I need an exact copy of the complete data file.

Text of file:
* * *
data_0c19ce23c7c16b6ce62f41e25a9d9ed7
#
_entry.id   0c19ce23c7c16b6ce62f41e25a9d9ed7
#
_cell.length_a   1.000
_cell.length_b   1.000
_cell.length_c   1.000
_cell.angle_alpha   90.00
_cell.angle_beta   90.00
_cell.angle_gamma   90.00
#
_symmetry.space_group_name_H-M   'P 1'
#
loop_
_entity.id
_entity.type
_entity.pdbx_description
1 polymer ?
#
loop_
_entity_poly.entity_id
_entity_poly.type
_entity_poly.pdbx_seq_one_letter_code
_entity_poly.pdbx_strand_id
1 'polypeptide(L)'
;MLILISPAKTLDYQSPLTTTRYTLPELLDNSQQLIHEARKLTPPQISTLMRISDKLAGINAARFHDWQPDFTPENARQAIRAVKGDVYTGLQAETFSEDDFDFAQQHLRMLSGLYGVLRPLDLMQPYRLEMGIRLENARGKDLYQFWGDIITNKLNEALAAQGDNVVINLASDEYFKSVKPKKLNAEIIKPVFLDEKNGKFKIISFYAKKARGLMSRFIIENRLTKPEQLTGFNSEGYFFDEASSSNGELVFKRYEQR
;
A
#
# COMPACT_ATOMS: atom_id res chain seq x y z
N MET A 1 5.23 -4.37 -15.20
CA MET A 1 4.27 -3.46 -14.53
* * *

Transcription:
data_0c19ce23c7c16b6ce62f41e25a9d9ed7
#
_entry.id   0c19ce23c7c16b6ce62f41e25a9d9ed7
#
_cell.length_a   1.000
_cell.length_b   1.000
_cell.length_c   1.000
_cell.angle_alpha   90.00
_cell.angle_beta   90.00
_cell.angle_gamma   90.00
#
_symmetry.space_group_name_H-M   'P 1'
#
loop_
_entity.id
_entity.type
_entity.pdbx_description
1 polymer ?
#
loop_
_entity_poly.entity_id
_entity_poly.type
_entity_poly.pdbx_seq_one_letter_code
_entity_poly.pdbx_strand_id
1 'polypeptide(L)'
;MLILISPAKTLDYQSPLTTTRYTLPELLDNSQQLIHEARKLTPPQISTLMRISDKLAGINAARFHDWQPDFTPENARQAIRAVKGDVYTGLQAETFSEDDFDFAQQHLRMLSGLYGVLRPLDLMQPYRLEMGIRLENARGKDLYQFWGDIITNKLNEALAAQGDNVVINLASDEYFKSVKPKKLNAEIIKPVFLDEKNGKFKIISFYAKKARGLMSRFIIENRLTKPEQLTGFNSEGYFFDEASSSNGELVFKRYEQR
;
A
#
# COMPACT_ATOMS: atom_id res chain seq x y z
N MET A 1 5.23 -4.37 -15.20
CA MET A 1 4.27 -3.46 -14.53